If you set up your small business here, you’ll be in good company: Charlotte tops this WalletHub list for its average growth in the number of small businesses. Charlotte got credit for its job growth, industry variety and its higher percentage of working-age population.
Charlotte also stood out in “The 10 Best Cities to Invest in Real Estate Now.” The city won praise from the Emerging Trends in Real Estate report for its strong real-estate and homebuilding markets and its development and redevelopment opportunities.
5. Tampa, Florida
Total score: 59.29
Longing to soak up some sun in the Sunshine State? Do it while starting a business in Tampa, which scores high for both for its advantageous business costs and business environment. The business costs ranking looks at such factors as office space affordability, labor costs, corporate taxes and the cost of living. A city’s business environment is assessed by considering its five-year business survival rate, the length of its average work week and other criteria.
Tampa, one of three Florida cities earning high points in this small-business ranking, also made the top 10 in the recent Emerging Trends in Real Estate report on the best cities for real estate investing.
4. Austin, Texas
Total score: 60.05
Texas’ laid-back capital came in fourth on this list, and it earned top honors for its business environment.
WalletHub also gave Austin high marks — along with Charlotte and Winston-Salem, N.C. — for having a high average growth in the number of small businesses.
Austin appears in other business-friendly lists at Money Talks News recently, including:
- “The 10 Best Cities to Invest in Real Estate Now”
- “You Might Be Surprised Which U.S. City Has the Fastest Job Growth”
Total score: 60.48
Move over, Tampa. This Florida city scored even higher for small-business amenities, earning high marks especially in the vital business environment category.
Miami isn’t a cheap place to live or work, however. It takes a $78,337 salary to buy a median-priced, $353,000-home here, according to “How Much You Need to Earn to Own a Home in 50 Top Cities.”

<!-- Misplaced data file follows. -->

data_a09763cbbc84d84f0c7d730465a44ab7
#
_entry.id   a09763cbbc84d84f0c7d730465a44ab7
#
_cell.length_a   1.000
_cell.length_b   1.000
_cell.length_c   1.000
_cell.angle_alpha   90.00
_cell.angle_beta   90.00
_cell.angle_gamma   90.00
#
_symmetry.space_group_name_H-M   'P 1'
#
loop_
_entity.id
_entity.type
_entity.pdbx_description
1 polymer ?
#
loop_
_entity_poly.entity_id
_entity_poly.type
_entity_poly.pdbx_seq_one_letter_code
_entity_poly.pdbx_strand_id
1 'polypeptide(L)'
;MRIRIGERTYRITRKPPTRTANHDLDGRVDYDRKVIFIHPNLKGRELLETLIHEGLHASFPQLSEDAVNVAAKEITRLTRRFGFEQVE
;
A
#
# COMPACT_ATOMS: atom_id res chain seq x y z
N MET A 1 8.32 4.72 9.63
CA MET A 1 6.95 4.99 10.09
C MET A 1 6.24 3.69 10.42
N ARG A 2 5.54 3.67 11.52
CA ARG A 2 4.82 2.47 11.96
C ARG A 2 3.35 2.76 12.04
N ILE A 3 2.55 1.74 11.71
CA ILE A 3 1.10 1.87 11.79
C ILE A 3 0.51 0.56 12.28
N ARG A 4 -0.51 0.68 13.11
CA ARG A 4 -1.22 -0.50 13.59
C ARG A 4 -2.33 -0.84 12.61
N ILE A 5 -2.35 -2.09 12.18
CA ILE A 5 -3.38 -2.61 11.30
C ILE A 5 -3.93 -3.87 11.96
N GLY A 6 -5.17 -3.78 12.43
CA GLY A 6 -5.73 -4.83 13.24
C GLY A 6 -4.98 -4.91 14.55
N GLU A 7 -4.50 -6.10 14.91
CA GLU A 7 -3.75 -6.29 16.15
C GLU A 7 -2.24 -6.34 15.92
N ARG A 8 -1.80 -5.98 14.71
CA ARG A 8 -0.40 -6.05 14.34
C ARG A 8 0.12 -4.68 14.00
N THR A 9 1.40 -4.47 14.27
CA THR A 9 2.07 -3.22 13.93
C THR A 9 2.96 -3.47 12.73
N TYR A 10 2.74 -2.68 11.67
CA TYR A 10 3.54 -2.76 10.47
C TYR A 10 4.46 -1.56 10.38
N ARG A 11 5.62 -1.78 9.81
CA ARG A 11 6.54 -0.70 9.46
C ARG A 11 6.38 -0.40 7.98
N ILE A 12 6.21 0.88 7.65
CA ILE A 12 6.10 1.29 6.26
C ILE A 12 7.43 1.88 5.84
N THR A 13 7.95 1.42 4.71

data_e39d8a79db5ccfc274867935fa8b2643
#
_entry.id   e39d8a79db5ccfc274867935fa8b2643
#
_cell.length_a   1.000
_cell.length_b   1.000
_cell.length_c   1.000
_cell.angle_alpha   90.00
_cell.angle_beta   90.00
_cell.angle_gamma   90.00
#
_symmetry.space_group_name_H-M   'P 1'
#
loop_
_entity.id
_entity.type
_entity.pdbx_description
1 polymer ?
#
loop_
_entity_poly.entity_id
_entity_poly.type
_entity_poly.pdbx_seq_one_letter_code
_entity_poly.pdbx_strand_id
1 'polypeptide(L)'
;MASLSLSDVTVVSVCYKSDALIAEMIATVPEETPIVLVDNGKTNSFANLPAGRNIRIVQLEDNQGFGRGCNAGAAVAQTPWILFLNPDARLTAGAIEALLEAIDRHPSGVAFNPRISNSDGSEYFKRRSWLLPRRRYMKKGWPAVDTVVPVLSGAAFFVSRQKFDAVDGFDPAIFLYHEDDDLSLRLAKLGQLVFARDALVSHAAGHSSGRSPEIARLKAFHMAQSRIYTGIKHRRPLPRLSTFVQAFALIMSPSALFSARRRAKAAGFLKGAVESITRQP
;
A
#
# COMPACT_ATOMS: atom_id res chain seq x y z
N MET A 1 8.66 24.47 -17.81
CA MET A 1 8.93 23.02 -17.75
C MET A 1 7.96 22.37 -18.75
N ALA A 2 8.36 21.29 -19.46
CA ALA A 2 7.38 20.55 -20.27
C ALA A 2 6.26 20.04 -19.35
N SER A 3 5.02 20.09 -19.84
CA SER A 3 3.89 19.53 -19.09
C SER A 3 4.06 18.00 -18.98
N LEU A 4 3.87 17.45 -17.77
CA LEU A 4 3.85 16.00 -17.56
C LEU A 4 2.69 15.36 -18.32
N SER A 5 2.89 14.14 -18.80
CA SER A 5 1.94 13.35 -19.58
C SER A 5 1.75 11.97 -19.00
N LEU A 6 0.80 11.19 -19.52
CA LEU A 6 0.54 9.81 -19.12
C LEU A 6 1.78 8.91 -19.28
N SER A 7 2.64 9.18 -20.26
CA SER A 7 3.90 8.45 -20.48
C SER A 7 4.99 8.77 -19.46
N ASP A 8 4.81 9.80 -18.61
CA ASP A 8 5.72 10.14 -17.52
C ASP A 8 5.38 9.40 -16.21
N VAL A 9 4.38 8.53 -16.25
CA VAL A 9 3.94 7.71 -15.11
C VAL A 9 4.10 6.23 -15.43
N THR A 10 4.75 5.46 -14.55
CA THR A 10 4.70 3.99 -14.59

2. Oklahoma City
Total score: 60.73
“Oklahoma City looks mighty pretty,” wrote songwriter-actor Bobby Troup, in the travel ballad, “(Get Your Kicks on) Route 66.”
Oklahoma’s capital city looks mighty pretty to small-business people, too. It landed the No. 2 spot on this list.
WalletHub ranked Oklahoma City high for its average growth of business revenues, financing accessibility and, especially, for its low cost of living. Of the 100 major cities studied, only two had a cheaper cost of living.
You might even want to end your days here. A GOBanking Rates analysis detailed in “$1 Million Will Last Retirees 26 Years in This Big City” names Oklahoma City the second-most affordable major city for retirees, behind only Houston. A million dollars in retirement funds should last a retiree 24.58 years here, that study concludes.
1. Orlando, Florida
Total score: 60.93
Florida scores a trifecta in this study: Orlando wins top honors, with Miami and Tampa not far behind.
Orlando may be known best to many for its sprawling theme parks, from Walt Disney World to Legoland. And yet, as a WalletHub spokesperson tells Money Talks News, Orlando nabbed this top spot thanks to high rankings for:
- Startups per capita
- Average growth in the number of small businesses
- Job growth
- Prevalence of investors
Small businesses also must surely like that Florida is one of only a handful of states with no income tax.
The report cited in “The 25 Best U.S. Cities to Be Your Own Boss” also ranked Orlando high.